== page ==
Make The Connection

A Bird’s-Eye View in Belize

November 19, 2018 – by Cole Hatcher

Lucas Farmer ’19 (right) uses a drone to map the islands of Belize while serving as an International Community Scholar in the Central American country. His work was funded by the National Science Foundation’s Research Experience for Undergraduates program. (Photo courtesy of Lucas Farmer)

Ohio Wesleyan Student Uses Drone to Conduct Geography Research

Name: Lucas Farmer ’19

Major: Geography

Hometown: Warrenton, Virginia

Experience: Serving as an International Community Scholar in Belize, funded by the National Science Foundation’s Research Experience for Undergraduates (NSF REU) program.

Farmer used drones to map the islands of Belize and conducted interviews with locals to provide context for a spatial storytelling aspect of his project. He presented his research at OWU’s Summer Science Research Symposium regarding environmental changes in Belize and how locals are adapting to those changes. He also has submitted his abstract and poster to present at the East Lakes Division of the American Association of Geographers.

How I became an International Community Scholar

“My professors and mentors – Dr. Nathan Amador Rowley and Dr. John Krygier – within the Geography Department notified me of the project and aided me in the application process. Dr. Timothy Hawthorne was the principle investigator for this REU. (Hawthorne, OWU Class of 2003, is an assistant professor of geographic information systems (GIS) in the Department of Sociology at the University of Central Florida.)

“The project description for the track ‘drones and spatial storytelling’ sparked an interest, and so I decided I wanted to just give it a shot. …

“Out of 547 applicants, I was selected to move forward to an even more exclusive list to be interviewed via Skype. At the end of all the interviews, I was one of 15 students to be selected to be a part of the program and to become an International Community Scholar.”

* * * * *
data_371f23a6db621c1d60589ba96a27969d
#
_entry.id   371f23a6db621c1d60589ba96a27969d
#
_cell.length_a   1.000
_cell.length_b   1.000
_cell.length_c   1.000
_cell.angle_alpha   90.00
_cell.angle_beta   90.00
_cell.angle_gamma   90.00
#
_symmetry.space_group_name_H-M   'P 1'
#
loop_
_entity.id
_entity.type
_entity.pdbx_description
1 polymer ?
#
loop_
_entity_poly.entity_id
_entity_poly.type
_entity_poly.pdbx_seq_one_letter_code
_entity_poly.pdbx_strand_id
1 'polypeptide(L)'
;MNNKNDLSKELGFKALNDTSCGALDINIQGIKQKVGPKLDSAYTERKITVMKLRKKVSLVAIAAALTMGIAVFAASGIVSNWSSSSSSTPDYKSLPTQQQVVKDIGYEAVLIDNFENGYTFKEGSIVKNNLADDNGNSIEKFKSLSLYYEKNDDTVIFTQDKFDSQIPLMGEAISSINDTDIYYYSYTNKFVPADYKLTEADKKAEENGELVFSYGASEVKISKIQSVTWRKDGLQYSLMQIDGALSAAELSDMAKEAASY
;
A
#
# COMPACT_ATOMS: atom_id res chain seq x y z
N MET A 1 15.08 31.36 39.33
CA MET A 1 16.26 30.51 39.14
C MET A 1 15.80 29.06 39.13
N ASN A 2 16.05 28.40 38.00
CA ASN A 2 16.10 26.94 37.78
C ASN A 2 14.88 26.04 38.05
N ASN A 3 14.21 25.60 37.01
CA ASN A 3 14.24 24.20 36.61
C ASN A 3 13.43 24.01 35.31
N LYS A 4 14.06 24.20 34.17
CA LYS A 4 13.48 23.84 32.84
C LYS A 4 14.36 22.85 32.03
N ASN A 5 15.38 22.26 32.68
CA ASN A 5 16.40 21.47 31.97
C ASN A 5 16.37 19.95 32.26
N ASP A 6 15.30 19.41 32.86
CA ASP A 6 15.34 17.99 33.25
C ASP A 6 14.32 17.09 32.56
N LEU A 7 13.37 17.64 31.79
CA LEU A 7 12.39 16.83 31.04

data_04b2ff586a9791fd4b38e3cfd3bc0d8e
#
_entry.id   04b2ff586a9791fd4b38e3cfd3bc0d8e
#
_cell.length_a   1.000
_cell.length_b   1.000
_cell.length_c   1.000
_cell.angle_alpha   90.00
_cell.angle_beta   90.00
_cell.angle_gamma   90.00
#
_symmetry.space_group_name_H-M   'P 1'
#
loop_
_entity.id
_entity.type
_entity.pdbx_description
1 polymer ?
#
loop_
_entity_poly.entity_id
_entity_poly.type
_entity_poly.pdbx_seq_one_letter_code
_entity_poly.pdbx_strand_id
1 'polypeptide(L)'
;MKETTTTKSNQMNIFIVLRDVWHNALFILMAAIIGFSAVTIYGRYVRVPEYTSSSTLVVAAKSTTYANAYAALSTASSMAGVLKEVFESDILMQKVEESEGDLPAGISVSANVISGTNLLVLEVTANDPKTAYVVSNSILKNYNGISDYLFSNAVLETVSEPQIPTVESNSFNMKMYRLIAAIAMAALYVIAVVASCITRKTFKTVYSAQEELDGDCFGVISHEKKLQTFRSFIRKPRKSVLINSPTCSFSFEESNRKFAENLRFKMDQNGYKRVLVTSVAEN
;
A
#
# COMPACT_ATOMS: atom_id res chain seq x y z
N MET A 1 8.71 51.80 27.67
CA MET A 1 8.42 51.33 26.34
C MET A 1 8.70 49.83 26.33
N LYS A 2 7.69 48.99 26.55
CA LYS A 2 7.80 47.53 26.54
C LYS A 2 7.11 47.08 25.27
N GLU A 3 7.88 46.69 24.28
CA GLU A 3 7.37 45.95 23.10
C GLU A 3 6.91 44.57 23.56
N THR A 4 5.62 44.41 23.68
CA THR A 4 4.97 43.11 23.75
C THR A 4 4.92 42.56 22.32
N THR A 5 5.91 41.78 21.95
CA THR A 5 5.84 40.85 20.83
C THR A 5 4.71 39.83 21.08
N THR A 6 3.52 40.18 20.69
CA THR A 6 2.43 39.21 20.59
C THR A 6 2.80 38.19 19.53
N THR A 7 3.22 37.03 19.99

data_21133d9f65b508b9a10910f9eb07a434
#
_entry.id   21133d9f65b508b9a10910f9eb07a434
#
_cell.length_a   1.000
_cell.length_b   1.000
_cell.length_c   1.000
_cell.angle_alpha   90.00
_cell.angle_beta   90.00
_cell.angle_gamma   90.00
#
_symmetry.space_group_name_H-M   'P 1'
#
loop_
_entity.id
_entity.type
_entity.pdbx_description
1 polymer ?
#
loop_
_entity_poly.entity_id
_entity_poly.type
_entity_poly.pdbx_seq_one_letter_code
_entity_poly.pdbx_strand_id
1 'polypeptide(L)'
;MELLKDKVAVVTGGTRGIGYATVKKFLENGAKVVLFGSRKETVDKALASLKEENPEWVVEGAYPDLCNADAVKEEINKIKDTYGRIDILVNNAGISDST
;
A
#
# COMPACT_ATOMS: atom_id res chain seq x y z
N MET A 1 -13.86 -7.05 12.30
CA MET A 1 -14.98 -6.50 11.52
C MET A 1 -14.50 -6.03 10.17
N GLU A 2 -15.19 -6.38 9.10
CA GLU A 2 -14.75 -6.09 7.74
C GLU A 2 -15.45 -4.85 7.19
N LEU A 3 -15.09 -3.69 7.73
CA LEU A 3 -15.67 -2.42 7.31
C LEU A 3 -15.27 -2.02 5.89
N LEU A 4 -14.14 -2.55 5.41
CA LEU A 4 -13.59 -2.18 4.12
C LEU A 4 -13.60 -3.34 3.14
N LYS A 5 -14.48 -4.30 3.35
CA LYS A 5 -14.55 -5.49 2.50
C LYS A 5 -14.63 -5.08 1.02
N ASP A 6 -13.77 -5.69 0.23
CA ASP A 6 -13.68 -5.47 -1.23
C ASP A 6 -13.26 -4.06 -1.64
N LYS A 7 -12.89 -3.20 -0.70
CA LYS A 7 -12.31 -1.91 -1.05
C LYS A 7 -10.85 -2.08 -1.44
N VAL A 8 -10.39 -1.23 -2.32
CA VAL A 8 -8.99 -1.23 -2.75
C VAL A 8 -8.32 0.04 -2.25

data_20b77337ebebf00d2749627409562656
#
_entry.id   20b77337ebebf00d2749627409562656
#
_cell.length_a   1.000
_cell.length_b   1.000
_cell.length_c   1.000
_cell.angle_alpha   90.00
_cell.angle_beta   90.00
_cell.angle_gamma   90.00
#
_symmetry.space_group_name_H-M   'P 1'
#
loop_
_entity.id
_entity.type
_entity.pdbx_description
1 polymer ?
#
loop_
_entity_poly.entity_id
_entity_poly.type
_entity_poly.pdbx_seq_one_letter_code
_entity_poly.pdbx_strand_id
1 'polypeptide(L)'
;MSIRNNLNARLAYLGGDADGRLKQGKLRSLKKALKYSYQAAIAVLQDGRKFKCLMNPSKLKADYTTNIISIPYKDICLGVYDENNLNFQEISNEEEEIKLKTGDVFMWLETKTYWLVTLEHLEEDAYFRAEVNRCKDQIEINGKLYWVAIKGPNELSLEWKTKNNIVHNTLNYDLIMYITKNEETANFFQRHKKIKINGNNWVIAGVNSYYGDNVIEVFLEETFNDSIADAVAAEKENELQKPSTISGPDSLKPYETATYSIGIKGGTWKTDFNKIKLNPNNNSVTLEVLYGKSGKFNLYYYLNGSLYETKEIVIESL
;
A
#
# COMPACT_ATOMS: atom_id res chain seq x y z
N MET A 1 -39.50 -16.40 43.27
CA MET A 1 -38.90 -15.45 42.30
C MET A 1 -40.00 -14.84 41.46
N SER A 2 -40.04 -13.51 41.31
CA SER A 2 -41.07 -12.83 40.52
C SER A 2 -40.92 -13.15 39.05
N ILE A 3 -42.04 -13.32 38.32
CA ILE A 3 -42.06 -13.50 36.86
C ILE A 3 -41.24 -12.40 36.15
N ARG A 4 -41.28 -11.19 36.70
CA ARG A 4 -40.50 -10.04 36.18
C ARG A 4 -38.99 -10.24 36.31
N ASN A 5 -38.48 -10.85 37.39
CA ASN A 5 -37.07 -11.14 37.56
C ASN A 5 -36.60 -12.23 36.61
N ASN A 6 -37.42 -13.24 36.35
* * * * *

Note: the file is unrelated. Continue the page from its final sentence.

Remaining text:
Belize’s many coral reefs, cayes, and islands form the Belize Barrier Reef, the longest in the western hemisphere and a UNESCO-designated World Heritage Site. (Photo courtesy of Citizen Science GIS and Open Reef)

My research

“I wanted to learn more about how the application of drones can heighten any kind of community GIS, participatory GIS, and remote-sensing projects. The project needed to be more than just drone mapping island, which brought my team to come up with the much-needed spatial storytelling aspect to the project.

“Along with drone flying, we wanted to conduct interviews with locals on the islands and in coastal communities. This qualitative aspect of our research helped give context to our imagery and allowed us to develop a story for these islands and coastal communities. This story helped us reach conclusions and answer our research questions.

“On our long weekend, two of my teammates and I volunteered to sacrifice our time to work with one of our community partners, Fragments of Hope (FOH). The entire day, honestly, was one of my favorites by far. It was amazing to see the restoration efforts they are doing to help reef system off the shore of Laughing Bird Caye National Park.

“We were also able to map the island and part of the reef system for them, which was a good feeling for me that we were able to help FOH get much need high-resolution imagery of that area. I’m glad I was able to contribute to their cause and to learn more about these vulnerable ecosystems.”

Lessons learned

“Prior to the REU, I had no drone flying experience but was able to pick it up fairly quickly.

“After the REU, I have been able to apply what I’ve learned about drone operations, data organization, data processing, and ArcGIS to current course work and help the Geography Department run the RSL (Remote Sensing Lab). Such knowledge is very important to my future as I would like to be in the field utilizing drones for research or commercial use.

“It was a tough program to be a part of, but I learned many things about the research process and the importance of engaging/involving communities within research.”

Lucas Farmer ’19 presents the results of his research in Belize, which included drone mapping and interviews with locals to provide context for spatial storytelling (Photo by Adam Matthews/Western Michigan University).

My plans after graduation

“I have a couple ideas, but I haven’t quite decided what exactly I would like to do. I definitely want to do something that incorporates my skill with drones and remote sensing, whether that be continuing my academia to grad school or for commercial use.”

Why I chose OWU

“I had originally come to Ohio Wesleyan to compete on the men’s soccer team. Through my time here, I found a course of study that fit my ideal niche within the Geography Department.”